Recycled Water

Recycled Water

The water recycled at our wastewater treatment plants is put back into use. You can read about some of those uses here.

Recycled water supplied to your home can be easily identified. It's distributed in purple pipes. The water is supplied separately from your drinking water.

Recycled water has many benefits including:

  • Reducing discharges of treated wastewater to the Gulf St Vincent.
  • Increasing the annual reuse of treated wastewater from our major treatment plants.
  • Supporting industries to grow by providing secure water supplies.

What can I use recycled water for?

You can use recycled water for things like:

  • Watering lawns, parks and gardens
  • Flushing toilets
  • Washing cars
  • Filling ornamental ponds (with no fish)
  • Filling water features
  • Watering your garden (including fruit trees, vegetables and flowers)
  • Washing pets
  • Evaporative coolers and air conditioners. (Note: No matter what water source is used, ensure any bleed off does not enter rainwater tanks or drinking water systems).

What is recycled water not suitable for?

Recycled water is not drinkable. But there are other things you can't use it for. These include:

  • Cooking or other kitchen use (such as rinsing vegetables)
  • Personal washing, such as baths, showers, bidets and hand basins
  • Household cleaning
  • Filling swimming pools and spas
  • Recreational activities involving water (including children playing under sprinklers)

How will I know if I have recycled water on my property?

Recycled water is supplied on a separate system, and the pipes are a distinctive purple. If you have recycled water, you will have a separate meter. The meter is purple too.

Recycled Water Meter

What are the major recycled water schemes in South Australia?

We have completed several major projects to bring recycled water to where it is needed most, below are some examples.

We use recycled water in Adelaide's parklands

Water is brought from the Glenelg Wastewater Treatment Plant to water the Adelaide Parklands. A minimum of 1.3 billion litres is supplied through purple pipes to provide a long-term water solution to green our capital city. This project also contributes to a range of other environmental benefits including:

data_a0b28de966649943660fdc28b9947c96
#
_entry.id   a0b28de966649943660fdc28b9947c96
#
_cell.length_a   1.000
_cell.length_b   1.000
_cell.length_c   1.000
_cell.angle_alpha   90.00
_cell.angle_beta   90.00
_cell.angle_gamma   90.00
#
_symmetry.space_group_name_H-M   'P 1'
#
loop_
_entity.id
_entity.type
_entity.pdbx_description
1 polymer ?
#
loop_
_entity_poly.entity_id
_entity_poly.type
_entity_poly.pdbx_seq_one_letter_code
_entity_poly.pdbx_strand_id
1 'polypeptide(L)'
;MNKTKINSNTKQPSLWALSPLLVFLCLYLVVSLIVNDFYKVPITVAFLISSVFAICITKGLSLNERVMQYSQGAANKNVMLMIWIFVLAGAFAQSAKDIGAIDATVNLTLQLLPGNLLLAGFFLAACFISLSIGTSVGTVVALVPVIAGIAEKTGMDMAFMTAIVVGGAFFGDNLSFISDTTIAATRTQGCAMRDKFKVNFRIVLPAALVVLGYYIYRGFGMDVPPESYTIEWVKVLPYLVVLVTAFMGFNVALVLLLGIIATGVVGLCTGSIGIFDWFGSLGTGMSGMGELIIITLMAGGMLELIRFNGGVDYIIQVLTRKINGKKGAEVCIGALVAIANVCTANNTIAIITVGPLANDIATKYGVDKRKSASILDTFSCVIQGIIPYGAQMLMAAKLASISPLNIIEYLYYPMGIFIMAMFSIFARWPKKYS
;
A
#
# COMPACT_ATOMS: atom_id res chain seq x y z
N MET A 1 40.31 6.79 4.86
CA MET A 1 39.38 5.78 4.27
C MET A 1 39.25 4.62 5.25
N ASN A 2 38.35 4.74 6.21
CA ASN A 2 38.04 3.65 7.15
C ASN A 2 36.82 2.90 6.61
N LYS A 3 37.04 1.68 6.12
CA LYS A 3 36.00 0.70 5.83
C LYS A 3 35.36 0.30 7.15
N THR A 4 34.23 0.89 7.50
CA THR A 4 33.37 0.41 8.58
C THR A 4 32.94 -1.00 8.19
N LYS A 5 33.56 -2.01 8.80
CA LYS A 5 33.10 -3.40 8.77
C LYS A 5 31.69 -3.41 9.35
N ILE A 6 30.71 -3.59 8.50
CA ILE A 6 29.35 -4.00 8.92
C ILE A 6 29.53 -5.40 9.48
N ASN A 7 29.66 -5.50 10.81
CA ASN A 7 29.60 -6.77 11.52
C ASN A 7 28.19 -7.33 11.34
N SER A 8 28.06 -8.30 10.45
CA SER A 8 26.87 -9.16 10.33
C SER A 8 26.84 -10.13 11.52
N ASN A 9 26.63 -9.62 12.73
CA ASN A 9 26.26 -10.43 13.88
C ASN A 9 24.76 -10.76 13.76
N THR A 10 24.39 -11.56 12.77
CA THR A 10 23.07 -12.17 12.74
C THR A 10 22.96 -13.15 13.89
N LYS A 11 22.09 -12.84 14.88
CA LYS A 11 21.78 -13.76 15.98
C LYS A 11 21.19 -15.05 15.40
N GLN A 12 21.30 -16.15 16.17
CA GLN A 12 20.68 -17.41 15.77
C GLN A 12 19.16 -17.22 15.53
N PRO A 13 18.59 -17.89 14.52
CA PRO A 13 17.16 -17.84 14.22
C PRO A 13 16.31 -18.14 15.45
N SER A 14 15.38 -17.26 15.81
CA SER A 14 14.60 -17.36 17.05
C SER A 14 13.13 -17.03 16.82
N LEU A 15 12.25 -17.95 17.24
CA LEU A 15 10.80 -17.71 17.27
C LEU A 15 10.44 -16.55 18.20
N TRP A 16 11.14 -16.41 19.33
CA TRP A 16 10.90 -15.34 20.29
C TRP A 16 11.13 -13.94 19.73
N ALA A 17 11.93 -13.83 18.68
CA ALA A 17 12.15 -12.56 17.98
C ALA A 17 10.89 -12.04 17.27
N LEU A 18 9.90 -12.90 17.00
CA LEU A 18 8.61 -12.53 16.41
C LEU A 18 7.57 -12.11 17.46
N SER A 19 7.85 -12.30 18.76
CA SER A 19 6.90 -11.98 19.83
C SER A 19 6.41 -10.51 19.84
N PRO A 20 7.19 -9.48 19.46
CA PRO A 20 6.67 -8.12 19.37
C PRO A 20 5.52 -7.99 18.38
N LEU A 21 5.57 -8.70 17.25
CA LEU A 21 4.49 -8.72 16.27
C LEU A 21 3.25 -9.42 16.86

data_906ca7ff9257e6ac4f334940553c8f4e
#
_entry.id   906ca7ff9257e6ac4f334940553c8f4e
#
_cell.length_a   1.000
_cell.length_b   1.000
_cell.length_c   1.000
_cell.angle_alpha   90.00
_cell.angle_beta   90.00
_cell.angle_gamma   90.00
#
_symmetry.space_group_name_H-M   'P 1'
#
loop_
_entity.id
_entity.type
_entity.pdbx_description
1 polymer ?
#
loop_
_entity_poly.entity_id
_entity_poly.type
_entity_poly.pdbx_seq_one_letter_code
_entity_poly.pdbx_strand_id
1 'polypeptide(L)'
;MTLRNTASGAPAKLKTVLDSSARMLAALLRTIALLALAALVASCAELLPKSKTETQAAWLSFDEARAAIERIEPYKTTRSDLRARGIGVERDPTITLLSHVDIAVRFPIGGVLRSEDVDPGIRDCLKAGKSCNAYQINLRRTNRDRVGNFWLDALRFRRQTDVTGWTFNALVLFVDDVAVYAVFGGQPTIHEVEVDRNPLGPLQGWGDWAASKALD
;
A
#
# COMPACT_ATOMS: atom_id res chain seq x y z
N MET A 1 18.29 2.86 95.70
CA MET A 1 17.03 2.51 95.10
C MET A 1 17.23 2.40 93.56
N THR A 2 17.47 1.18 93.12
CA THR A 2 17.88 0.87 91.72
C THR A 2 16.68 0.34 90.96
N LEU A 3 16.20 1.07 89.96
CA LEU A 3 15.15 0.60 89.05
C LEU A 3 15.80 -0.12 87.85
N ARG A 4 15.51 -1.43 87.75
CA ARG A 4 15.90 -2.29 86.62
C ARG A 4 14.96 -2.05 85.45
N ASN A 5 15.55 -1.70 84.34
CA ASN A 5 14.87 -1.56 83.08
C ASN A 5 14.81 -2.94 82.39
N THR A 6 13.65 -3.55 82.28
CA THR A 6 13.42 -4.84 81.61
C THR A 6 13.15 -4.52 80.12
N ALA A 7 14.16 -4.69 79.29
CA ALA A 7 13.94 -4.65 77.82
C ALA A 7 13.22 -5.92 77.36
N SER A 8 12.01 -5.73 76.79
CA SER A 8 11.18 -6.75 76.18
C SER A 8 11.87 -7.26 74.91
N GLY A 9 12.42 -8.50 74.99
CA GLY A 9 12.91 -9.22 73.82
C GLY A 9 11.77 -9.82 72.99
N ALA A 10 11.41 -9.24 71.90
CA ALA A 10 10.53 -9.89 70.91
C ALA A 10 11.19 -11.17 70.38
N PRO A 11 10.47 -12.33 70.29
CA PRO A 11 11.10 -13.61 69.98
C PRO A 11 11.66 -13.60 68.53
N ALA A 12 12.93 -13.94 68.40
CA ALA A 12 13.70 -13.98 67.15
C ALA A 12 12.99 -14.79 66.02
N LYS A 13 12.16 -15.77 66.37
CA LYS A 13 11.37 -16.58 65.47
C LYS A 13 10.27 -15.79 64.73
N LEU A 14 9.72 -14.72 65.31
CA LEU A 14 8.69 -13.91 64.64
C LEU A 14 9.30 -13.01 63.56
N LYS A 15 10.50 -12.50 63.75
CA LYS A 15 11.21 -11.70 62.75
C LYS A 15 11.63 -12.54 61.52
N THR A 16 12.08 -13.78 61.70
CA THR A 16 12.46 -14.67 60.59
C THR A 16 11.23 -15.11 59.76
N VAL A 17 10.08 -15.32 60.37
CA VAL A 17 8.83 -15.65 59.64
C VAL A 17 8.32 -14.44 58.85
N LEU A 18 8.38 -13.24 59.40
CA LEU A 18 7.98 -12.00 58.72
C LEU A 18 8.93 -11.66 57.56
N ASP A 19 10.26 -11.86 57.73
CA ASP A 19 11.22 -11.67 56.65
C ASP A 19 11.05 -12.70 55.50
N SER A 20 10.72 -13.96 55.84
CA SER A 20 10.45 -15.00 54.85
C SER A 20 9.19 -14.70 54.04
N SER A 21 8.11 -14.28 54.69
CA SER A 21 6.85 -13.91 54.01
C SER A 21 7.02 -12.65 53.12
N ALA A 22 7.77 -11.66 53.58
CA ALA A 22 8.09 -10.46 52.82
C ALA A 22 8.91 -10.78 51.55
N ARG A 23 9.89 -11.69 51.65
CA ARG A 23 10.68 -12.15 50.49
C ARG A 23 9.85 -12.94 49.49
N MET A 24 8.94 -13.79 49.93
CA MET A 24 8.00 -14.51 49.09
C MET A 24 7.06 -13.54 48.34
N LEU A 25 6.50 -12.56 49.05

• Increasing the annual reuse of treated wastewater from the Glenelg Wastewater Treatment Plant by more than three times.
  • Improving the health of the River Torrens and quality of the water in Torrens Lake.

For more information on this project, read our factsheet.

We use recycled water in the southern suburbs

Since 2011, sewage collected at the Christies Beach Wastewater Treatment Plant has been treated and provided to 8,000 homes in the southern suburbs of Adelaide. This was delivered as part of the Southern Urban Reuse Scheme. Residents use it for irrigation and toilet flushing.

Market gardeners in Virginia use recycled water to irrigate their crops

The Virginia Pipeline, completed in 2009, delivers up to 18 gigalitres of water to market gardeners in Virginia. The water is used to irrigate fruit and vegetable crops. It's even used to grow bamboo for Adelaide Zoo's pandas, Wang Wang and Funi.

For more information, download our Residential Recycled Water Household Guide


Tell us what you think

We're always looking for ways to improve our website, and we would appreciate your feedback on this page.

Please note we cannot respond to any comment made here. If you need a response, please contact us.

Was this page useful?
How can we make it better?

  • Major faults

  • Underway

  • Multiple streets
  • Goolwa
  • 19/10/2017
  • Water Quality
  • SA Water customers in Goolwa and surrounding areas, including Goolwa Beach, Goolwa South, Goolwa North and Hindmarsh Island may currently be experiencing discoloured or milky water coming out of their taps.

    This water remains safe to drink.

    During recent planned maintenance in the area, some existing sediment in the local water supply network has been stirred up, resulting in the discoloured water.

    We are working hard to resolve the issue, and we are flushing out the discoloured water. Given the size of the water network in the area, this may take some time. At this stage, we are hoping water supply will return to normal by Friday afternoon.

    We will continue to monitor the situation, and provide updates on our website and Facebook page.

    For further information or any questions, please contact us on 1300 SA WATER.

  • See all major faults

  • Scheduled works

  • Underway
  • Thomas St
  • Croydon
  • 23/10/2017
  • Supply Interruption
  • Estimated start time (water off): 23/10/2017 09:00 AM
    Estimated restore time (water back on): 23/10/2017 03:00 PM

    We’re committed to improving your services and are undertaking maintenance work in Croydon. Water supply in the surrounding area may be impacted during the above times. Traffic restrictions may also apply.


  • See all scheduled works